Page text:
Should a new president be elected with control of the House and Senate unchanged, partisan gridlock will thwart attempts at most major policy reversals. Markets would expect a new series of executive orders and actions in the realm of trade, health care and the environment but we can also see the lingering effects of the pandemic likely producing by necessity an agreement on infrastructure as well as state and local aid. This is a neutral to positive environment for municipals but other markets should expect unstable conditions for several months as the details of Democratic priorities and initiatives are rolled out and dissected.

A new president with control of both houses of Congress and a clear mandate would probably lead to action on tax increases, health care reform, tighter environmental regulations, and major stimulus for state and local governments. Nothing happens overnight, but the markets are forward looking and will likely overreact right away. Assuming the absence of another Black Swan, changing fiscal and tax policies are likely to produce prolonged municipal rallies. Demand could be dampened in several states if the state and local tax deduction cap is lifted. But the most volatility would likely be seen in stock, commodity and other markets as new policies take shape and ramifications considered.

Should the incumbent be re-elected and have control of both houses of Congress there might be a clear mandate for further tax reform and the further loosening of regulations, all favorable to equity and commodity markets. Munis could become less attractive. However, there is a wide enough range in philosophies within the Republican party such that consensus on taxes, health care, spending, trade, immigration and other thorny issues may not be so easily reached. In any event, we would expect that pandemic-driven needs for federal assistance will help bolster state and local credits, permit the return of tax-exempt refundings and raise yields enough to offset any loss of interest in tax-exemption as a result of any further tax cuts.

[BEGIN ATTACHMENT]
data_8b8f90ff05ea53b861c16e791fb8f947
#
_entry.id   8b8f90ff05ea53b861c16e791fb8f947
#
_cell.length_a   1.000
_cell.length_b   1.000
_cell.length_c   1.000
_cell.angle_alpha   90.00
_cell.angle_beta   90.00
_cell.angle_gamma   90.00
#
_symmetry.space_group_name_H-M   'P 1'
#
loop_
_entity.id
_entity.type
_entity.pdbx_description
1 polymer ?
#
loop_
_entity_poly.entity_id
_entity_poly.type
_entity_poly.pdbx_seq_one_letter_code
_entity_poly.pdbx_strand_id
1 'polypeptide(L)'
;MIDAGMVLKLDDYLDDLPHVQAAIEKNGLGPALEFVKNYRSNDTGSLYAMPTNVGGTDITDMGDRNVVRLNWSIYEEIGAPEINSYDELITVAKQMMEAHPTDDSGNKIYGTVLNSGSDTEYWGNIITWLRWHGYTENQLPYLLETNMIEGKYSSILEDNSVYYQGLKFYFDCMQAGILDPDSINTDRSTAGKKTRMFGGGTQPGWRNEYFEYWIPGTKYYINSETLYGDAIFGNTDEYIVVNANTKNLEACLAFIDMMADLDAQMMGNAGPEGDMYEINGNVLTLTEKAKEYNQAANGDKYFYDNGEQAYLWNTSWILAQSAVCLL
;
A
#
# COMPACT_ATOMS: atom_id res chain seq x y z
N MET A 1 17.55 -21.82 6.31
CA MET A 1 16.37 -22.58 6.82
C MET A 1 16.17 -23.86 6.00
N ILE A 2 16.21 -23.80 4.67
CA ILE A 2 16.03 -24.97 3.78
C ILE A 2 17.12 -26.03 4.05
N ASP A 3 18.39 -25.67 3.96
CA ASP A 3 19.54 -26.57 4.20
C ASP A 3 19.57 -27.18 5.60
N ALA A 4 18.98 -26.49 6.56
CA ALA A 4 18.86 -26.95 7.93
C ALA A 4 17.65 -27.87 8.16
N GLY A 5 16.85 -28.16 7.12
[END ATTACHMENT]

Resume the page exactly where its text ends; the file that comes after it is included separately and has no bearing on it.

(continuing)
There are 75 days to Election Day. Back in the here and now, investors are focused on the end of summer, very basic back-to-school issues, high-priced assets, and record-setting debt levels and new issuance. Month-to-date investment grade corporate issuance already totals $110.5 billion and high yield corporate issuance so far in August exceeds $47 billion. The U.S. Treasury is on track for a record refunding this month; debt issuance was $2.753 trillion in the second quarter and $947 billion is planned this quarter. The federal government is projected to have a budget deficit of $3.7 trillion during the fiscal year about to end on September 30.